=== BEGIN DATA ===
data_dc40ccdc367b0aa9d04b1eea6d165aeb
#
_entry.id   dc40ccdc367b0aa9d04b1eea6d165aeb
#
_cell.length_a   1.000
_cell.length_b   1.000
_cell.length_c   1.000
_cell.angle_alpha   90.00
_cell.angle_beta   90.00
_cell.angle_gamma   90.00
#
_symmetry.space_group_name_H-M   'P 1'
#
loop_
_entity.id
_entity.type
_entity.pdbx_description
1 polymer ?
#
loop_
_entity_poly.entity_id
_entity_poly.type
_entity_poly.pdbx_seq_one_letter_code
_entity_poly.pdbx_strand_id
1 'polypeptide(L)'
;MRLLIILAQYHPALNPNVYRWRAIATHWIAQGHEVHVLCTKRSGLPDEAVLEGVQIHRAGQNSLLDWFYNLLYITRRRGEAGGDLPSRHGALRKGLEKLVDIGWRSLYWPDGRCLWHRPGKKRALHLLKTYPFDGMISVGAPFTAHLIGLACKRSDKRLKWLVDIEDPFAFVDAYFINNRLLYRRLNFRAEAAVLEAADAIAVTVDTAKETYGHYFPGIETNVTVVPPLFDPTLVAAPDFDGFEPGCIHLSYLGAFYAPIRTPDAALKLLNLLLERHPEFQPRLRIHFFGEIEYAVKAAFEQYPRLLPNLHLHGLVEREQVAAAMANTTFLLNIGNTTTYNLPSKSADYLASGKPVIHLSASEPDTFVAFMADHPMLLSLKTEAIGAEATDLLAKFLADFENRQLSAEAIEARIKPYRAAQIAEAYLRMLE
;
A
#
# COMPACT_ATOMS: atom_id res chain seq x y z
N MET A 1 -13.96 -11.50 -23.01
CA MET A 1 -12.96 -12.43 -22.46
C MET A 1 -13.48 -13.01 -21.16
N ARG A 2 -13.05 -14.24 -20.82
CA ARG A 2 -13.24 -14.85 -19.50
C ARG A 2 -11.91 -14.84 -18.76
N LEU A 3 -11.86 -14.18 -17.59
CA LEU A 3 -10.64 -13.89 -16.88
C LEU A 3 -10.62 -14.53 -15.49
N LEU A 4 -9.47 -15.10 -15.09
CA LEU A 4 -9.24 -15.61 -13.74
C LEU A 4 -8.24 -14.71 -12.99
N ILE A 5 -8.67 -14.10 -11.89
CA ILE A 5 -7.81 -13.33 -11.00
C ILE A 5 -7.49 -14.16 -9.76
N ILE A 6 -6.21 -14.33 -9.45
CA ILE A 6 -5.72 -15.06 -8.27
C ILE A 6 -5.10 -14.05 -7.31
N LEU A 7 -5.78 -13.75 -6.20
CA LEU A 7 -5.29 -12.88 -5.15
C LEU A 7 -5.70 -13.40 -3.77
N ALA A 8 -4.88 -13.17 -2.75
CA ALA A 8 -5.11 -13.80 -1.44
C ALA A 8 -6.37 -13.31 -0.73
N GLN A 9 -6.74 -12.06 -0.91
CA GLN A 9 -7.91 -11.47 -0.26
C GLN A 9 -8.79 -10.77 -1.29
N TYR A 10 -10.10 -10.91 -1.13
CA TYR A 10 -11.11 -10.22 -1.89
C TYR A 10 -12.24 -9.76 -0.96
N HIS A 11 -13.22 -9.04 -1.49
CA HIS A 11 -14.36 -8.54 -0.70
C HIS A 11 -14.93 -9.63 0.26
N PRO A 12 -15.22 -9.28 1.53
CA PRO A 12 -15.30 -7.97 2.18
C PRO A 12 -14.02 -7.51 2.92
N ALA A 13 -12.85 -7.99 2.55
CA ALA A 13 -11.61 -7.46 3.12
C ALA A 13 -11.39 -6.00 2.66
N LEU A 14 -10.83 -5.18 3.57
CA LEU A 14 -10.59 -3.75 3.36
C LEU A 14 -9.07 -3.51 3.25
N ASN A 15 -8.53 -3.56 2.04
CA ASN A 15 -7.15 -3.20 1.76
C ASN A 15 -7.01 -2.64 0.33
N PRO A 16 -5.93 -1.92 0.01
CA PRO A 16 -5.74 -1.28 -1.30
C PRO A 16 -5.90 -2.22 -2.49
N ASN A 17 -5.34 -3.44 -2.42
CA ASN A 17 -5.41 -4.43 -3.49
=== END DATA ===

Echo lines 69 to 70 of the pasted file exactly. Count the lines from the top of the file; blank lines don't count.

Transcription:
C ALA A 13 -11.39 -6.00 2.66
N LEU A 14 -10.83 -5.18 3.57